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France partners with WFP to promote food security, nutrition and education in Giteca

GITEGA – France announced a €500,000 contribution to strengthen a local milk value chain in Gitega province. The project assists 18,500 people, including 13,500 schoolchildren and 5,000 smallholder farmers, pregnant women, nursing mothers and adolescents who are among the most vulnerable to food insecurity.

“I thank France for its contribution, which will support an extraordinary value chain. It will strengthen children’s nutrition, health and access to education; at the same time as a private-public partnership supports farmers and the economic sector in Burundi,” said Erika Joergensen, the East Africa Regional Director for the World Food Programme (WFP).

“For WFP it is an honour to work with the Burundian government to improve the nutrition of children and access to education and health care because children are the future of Burundi.”

The project provides 13,500 children at 20 elementary schools with 250 ml of UHT milk each twice a week. In addition, 5,000 local milk-producing farm households will be trained for nine months in techniques to improve conditions for collecting, storing and transporting milk.

“France joins forces with WFP and the people of Burundi to help improve food insecurity in the most affected communities,” said Stephane Gruenberg, Ambassador of France to the Republic of Burundi. “We couldn’t be prouder to contribute to a project with schoolchildren at its heart that has a real impact on the local economy and nutritional status of the people of Gitega.”

WFP’s School Feeding Programme supports the government’s development plan, which aims to educate all children, especially those from vulnerable families. Over the past decade, school feeding has helped ensure access to quality education, reduce school drop-out rates due to hunger and poverty, improve child nutrition and thus increase enrolment, retention and success of schoolchildren in those provinces most affected by food insecurity in Burundi.

WFP has also boosted agricultural production by purchasing more than 30 percent of the food served in school canteens from local farmers.

“We would like to thank France from the bottom of our heats for its financial contribution to make this project possible,” said Dr. Joseph Butore, Second Vice-President of the Republic of Burundi. “We ask France to continue its support for the national school canteen project. We encourage people to participate in livestock cooperatives to increase milk production and consumption and the sale of the surplus to processing plants.”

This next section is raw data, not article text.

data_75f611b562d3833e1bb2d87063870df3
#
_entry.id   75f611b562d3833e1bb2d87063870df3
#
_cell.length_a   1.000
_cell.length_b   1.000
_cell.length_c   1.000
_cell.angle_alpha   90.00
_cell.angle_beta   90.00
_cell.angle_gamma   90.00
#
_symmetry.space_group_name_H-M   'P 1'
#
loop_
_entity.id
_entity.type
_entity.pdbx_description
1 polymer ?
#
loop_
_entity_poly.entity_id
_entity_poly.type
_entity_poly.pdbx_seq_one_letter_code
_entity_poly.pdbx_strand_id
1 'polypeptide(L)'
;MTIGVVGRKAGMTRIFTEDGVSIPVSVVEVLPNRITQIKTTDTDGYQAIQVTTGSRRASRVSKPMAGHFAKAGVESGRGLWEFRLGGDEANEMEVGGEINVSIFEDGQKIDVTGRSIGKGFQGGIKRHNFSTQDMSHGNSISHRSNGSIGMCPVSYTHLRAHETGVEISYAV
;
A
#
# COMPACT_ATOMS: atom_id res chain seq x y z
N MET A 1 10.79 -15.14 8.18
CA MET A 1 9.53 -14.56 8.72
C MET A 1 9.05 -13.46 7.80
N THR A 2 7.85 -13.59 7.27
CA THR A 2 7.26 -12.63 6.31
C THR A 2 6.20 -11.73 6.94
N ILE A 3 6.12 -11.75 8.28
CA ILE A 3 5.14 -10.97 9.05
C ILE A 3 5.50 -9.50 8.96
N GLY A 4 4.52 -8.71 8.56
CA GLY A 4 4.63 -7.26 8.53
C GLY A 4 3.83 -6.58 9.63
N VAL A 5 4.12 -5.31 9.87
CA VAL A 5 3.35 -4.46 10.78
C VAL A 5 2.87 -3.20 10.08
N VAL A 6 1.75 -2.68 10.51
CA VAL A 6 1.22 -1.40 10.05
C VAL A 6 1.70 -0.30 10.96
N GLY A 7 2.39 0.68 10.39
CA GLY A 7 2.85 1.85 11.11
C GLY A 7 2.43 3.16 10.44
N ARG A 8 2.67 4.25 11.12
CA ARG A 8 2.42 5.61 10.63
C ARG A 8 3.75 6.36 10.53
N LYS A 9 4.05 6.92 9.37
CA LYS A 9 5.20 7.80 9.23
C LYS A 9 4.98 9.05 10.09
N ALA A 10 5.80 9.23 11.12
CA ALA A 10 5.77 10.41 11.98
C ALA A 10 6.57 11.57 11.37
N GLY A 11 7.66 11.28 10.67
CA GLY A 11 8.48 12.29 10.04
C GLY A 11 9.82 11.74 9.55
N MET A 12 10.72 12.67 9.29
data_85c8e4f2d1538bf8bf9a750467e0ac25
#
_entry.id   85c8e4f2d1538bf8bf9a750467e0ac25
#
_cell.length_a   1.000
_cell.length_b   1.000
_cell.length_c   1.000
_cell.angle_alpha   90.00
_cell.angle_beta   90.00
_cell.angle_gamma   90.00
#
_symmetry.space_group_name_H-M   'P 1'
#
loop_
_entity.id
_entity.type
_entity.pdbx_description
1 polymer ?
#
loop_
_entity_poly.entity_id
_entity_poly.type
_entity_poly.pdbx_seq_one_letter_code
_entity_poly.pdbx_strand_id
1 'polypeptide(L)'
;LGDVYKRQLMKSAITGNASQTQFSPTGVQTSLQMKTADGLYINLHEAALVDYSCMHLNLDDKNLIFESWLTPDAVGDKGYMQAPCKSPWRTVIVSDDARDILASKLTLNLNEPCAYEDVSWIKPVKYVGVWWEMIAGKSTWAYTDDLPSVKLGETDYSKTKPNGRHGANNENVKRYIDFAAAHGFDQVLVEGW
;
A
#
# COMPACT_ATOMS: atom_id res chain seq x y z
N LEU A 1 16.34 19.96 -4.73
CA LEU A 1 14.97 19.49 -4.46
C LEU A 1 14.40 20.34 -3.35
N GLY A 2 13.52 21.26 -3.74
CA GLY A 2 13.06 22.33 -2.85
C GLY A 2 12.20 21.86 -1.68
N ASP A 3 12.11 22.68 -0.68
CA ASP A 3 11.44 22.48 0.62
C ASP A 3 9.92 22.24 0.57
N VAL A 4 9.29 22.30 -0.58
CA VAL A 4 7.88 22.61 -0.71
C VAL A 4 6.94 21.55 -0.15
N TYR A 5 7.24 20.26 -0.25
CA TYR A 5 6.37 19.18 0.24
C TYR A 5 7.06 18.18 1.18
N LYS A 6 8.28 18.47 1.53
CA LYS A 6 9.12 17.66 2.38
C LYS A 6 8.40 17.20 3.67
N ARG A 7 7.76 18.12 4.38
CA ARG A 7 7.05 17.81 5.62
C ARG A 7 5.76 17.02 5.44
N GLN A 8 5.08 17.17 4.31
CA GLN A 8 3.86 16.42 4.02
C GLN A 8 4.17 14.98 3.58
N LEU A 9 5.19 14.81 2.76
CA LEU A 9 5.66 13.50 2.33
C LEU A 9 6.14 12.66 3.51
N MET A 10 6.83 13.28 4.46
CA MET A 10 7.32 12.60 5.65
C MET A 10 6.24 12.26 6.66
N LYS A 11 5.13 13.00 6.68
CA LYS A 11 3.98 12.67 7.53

Burundi is fully committed to advancing school feeding. In 2019, the government allocated US$2.4 million of which US$1 million went to strengthening the milk value chain. The government considers school feeding as a strategy to strengthen the education system’s resilience.

WFP bought and supplied 420,000 litres of locally produced milk to nearly 37,000 school children in 2017 and 2018. This increased local farmers’ revenue from US$400 to US$650 each a year. Milk is a nutritious food that provides children with animal protein, which is key to growth and health.

In 2018, WFP and its partners provided hot and nutritious meals for more than 600,000 students – 1 in 4 school-age children in Burundi – in 800 primary schools in the country.

More than 2,300 metric tons of food were purchased locally from smallholders, representing a US$2.3 million investment in the local economy. This was thanks to contributions from the Government of Burundi, European Union, World Bank, Netherlands and Principality of Monaco.


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The United Nations World Food Programme - saving lives in emergencies and changing lives for millions through sustainable development. WFP works in more than 80 countries around the world, feeding people caught in conflict and disasters, and laying the foundations for a better future.

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Burundi Food Security Nutrition


For more information please contact

WFP Bujumbura/Myrline Sanogo-Mathieu
Tel: +257 76 720 673,

WFP Nairobi/Amanda Lawrence-Brown
Tel: +254 707722105